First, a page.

In a judgment dated 17 March 2011 reported at [2011] EWHC 583 (Pat), the English High Court has upheld certain claims of two patents (deriving from the same ultimate parent application) for the formulation of Ethinylestradiol (“EE”) and Drospirenone (“DSP”) used in contraception. The patents in issue belonged to Bayer Schering Pharma AG. The Hungarian company Gedeon Richter plc sought to revoke these patents on the grounds that the patents were invalid for added matter and/or obviousness. After hearing a trial which was argued over six days, Floyd J. held that several of the key claims of Schering’s patents were valid.

The judgment is interesting for at least three reasons:

First, it is a further instance of pharmaceutical formulation patents being upheld by the English Court. Until the middle of the last decade, the English Patents Court had a reputation for invalidating patents in the pharmaceutical field other than patents for new chemical entities. This is plainly no longer the case. Now it is clear that the Judges will approach all issues in a patent trial with an open mind which results in litigants leaving the Court with the sense that the issues have been properly considered regardless of the eventual outcome.

Secondly, the judgment makes clear the distinction between common general knowledge on the one hand, and information which, although not part of the common general knowledge, would be information that the skilled person faced with the problem to which the patent is addressed would acquire as a matter of routine on the other. Thus, if the invention relates to a formulation of a compound, X, then if it can be shown that a formulator would, as a matter of routine, find out certain information about X, such as its solubility in water at various temperatures and at various pHs, then it is legitimate to take that information into account when assessing the obviousness of a particular formulation regardless of the fact that it is not “common general knowledge” in the strict sense or information contained in a specific prior art citation. Thus, in a simple scenario where a challenger contends that a formulation patent for X is obvious over prior art citation P, the Court when assessing obviousness will be able to take into account the common general knowledge (as strictly defined in e.g. Beloit v Valmet [1997]) plus any information which it can be proved that a formulator would as a matter of routine find out about X plus information disclosed in P. Presumably, the category of information gathered as a matter of routine includes all information and not just that which would encourage the skilled person to take the steps leading to the invention in the patent. Thus, if a formulator would find out as a matter of routine that X was highly insoluble in water at high pH, this might deter him/her from proceeding down several lines of research.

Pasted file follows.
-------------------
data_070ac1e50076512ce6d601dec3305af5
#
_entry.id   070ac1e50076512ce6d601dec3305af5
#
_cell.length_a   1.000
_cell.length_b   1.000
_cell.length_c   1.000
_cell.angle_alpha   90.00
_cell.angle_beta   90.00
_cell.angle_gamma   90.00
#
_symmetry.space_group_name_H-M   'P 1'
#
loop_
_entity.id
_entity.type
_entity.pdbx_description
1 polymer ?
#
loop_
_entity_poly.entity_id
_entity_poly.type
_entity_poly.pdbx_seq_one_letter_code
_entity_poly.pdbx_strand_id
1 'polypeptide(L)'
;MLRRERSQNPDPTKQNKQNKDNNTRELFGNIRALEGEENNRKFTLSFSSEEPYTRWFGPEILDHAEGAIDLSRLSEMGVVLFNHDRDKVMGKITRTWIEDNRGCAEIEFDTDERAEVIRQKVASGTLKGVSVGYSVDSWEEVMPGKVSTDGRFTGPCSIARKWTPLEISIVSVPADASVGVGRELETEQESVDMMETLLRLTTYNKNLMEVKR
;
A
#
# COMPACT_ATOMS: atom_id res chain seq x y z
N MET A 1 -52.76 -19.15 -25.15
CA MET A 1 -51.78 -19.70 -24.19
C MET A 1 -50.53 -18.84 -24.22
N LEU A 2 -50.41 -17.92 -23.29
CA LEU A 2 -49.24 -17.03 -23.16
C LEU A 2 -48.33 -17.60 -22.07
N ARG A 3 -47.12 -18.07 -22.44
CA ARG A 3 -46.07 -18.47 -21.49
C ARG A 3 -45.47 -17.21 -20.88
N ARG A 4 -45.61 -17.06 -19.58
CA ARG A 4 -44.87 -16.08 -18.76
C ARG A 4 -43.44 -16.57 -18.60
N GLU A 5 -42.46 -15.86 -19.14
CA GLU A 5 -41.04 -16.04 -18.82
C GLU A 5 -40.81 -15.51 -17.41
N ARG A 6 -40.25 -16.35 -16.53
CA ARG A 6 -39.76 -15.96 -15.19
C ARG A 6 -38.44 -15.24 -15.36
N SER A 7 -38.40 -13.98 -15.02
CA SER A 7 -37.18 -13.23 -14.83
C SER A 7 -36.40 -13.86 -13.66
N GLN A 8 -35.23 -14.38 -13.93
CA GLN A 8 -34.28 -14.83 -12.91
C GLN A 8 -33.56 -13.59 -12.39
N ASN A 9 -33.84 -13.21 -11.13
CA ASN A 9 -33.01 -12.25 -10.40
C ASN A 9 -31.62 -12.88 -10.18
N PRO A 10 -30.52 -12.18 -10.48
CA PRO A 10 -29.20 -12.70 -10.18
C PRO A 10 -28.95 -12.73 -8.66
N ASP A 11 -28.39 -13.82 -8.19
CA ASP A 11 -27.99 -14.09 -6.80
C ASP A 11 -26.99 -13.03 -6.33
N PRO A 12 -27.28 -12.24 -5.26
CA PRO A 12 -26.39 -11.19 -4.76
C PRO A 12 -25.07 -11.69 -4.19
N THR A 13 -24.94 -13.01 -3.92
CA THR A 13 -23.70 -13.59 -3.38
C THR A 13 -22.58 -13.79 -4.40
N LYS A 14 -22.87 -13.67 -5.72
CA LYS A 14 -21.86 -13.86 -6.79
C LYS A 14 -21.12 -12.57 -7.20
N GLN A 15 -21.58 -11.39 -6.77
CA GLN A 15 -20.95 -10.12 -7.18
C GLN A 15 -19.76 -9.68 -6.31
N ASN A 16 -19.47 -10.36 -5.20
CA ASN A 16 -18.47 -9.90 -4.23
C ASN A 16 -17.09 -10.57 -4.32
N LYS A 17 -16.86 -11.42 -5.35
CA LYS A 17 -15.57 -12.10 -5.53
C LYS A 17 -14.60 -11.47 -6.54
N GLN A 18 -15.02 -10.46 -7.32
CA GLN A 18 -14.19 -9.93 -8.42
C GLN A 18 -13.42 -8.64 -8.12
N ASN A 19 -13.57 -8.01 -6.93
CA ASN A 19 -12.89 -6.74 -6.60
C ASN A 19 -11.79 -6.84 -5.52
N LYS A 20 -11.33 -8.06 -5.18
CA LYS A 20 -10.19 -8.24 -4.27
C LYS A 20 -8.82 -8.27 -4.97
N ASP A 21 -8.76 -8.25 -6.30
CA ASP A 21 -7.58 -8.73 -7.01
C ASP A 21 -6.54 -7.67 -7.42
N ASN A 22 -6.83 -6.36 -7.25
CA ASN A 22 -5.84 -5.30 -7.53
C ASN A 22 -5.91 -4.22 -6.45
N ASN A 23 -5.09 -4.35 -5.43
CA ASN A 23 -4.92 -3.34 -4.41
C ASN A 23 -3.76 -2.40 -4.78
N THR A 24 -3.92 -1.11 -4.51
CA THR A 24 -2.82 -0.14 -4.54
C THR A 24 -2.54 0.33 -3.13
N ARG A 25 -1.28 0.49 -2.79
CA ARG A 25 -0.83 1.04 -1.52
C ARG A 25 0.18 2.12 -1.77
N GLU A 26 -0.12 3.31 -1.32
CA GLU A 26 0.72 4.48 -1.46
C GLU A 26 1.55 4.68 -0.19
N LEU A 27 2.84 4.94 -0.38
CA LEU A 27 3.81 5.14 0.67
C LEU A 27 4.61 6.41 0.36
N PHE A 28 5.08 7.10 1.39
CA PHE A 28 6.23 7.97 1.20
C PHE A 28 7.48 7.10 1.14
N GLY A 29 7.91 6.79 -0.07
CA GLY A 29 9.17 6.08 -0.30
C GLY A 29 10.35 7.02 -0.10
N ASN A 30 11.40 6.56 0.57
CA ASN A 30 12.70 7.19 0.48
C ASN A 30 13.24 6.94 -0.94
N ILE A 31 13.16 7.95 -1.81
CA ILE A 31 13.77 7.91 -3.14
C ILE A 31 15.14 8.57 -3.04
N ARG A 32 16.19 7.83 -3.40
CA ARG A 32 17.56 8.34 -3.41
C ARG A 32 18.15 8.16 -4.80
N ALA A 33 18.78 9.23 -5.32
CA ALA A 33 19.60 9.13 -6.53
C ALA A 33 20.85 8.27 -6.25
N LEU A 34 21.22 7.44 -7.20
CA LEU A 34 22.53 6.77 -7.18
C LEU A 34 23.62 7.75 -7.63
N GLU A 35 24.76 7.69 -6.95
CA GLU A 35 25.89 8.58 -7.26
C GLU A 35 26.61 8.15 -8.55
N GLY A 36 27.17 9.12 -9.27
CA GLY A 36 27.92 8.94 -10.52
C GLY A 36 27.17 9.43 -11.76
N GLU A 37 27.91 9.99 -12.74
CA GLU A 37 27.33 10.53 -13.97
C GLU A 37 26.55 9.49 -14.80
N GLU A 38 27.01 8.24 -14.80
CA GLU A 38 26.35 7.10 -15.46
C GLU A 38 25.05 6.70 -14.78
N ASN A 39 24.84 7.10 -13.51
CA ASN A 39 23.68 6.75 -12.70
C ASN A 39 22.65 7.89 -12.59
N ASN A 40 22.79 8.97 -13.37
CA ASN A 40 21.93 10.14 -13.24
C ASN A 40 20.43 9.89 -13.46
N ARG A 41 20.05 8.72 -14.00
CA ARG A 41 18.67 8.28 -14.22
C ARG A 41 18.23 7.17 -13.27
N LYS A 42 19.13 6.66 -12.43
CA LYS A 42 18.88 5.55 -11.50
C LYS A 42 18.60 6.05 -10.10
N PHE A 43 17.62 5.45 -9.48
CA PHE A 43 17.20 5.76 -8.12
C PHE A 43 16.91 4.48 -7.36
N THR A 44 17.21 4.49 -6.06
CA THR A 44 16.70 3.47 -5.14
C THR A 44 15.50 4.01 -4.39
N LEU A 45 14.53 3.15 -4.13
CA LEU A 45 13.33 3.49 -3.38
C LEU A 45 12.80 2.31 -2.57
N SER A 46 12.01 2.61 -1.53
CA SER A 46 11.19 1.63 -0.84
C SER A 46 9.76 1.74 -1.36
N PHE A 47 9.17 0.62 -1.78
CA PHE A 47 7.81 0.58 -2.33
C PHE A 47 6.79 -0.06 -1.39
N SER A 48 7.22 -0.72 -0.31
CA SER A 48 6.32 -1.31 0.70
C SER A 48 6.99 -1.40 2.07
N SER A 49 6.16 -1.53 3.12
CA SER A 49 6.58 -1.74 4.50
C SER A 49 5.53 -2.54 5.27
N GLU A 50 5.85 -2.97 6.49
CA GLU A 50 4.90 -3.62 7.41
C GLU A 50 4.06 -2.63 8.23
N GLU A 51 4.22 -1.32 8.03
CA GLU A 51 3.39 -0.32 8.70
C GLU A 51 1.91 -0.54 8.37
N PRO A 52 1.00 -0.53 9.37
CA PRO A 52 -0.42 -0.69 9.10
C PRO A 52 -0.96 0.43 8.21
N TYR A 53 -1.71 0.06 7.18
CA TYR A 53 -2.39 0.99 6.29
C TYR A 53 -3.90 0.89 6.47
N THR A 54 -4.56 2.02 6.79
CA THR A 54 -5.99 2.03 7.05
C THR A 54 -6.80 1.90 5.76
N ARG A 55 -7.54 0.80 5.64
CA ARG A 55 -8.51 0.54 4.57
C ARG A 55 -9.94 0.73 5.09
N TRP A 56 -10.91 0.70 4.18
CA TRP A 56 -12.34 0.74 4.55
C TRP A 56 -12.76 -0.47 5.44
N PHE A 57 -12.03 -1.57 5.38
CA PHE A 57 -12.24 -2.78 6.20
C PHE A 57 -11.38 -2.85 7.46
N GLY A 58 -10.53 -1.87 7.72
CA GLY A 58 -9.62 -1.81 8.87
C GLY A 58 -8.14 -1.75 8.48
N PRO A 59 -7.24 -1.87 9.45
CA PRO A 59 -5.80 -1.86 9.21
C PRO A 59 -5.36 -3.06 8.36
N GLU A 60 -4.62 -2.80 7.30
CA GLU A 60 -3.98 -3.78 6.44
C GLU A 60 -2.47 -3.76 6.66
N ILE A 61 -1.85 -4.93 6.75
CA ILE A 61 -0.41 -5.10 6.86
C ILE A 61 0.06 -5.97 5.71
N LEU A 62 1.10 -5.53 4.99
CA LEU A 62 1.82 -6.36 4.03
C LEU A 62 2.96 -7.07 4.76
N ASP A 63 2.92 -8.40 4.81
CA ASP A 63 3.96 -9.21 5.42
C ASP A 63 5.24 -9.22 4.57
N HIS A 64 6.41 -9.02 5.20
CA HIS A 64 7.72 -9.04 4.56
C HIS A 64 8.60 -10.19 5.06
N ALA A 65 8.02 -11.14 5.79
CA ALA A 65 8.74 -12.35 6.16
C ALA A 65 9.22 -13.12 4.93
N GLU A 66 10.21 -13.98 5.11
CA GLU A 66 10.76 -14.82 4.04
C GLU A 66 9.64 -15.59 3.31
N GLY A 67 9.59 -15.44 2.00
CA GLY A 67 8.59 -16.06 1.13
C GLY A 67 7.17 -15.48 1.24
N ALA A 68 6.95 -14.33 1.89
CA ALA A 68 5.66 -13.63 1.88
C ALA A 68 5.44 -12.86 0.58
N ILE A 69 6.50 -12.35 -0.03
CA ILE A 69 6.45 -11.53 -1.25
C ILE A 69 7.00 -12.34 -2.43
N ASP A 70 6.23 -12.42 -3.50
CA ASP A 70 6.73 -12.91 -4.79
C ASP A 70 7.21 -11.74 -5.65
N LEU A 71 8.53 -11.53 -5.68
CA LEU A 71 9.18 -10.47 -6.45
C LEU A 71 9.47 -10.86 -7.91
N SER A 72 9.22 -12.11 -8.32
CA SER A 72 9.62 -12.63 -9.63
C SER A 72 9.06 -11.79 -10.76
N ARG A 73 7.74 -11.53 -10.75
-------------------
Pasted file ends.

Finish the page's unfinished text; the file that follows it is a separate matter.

Finally, the decision includes some useful observations on the issues of both added matter and inventive step. In relation to added matter, Floyd J. relied on Arnold J.’s decision in Abbott v Medinol [2010] EWHC 2865 in which the latter was held to have “compendiously summarised” the law. In Schering, Floyd J. boiled down the passages in Abbott to four short statements which may well be seized upon by text-book authors looking for a concise yet informative summary of this difficult area of the law. In relation to inventive step, Floyd J. considered most of the recent authorities including Pozzoli v BDMO [2007], Conor v Angiotech [2007]and Generics v Lundbeck [2007] before concluding: “where, therefore, the evidence reveals that to arrive at the invention, the skilled person has to embark on an experiment or series of experiments where there was no expectation of success, the conclusion will generally be that the invention was not obvious.” The Judge also held: “I think that the guiding principle must be that one has to look at each putative step which the skilled person is required to take and decide whether it was obvious. Even then, one has to step back and ask an overall question as to whether, the step by step analysis, performed after the event, may not in fact prove to be unrealistic or driven by hindsight.”


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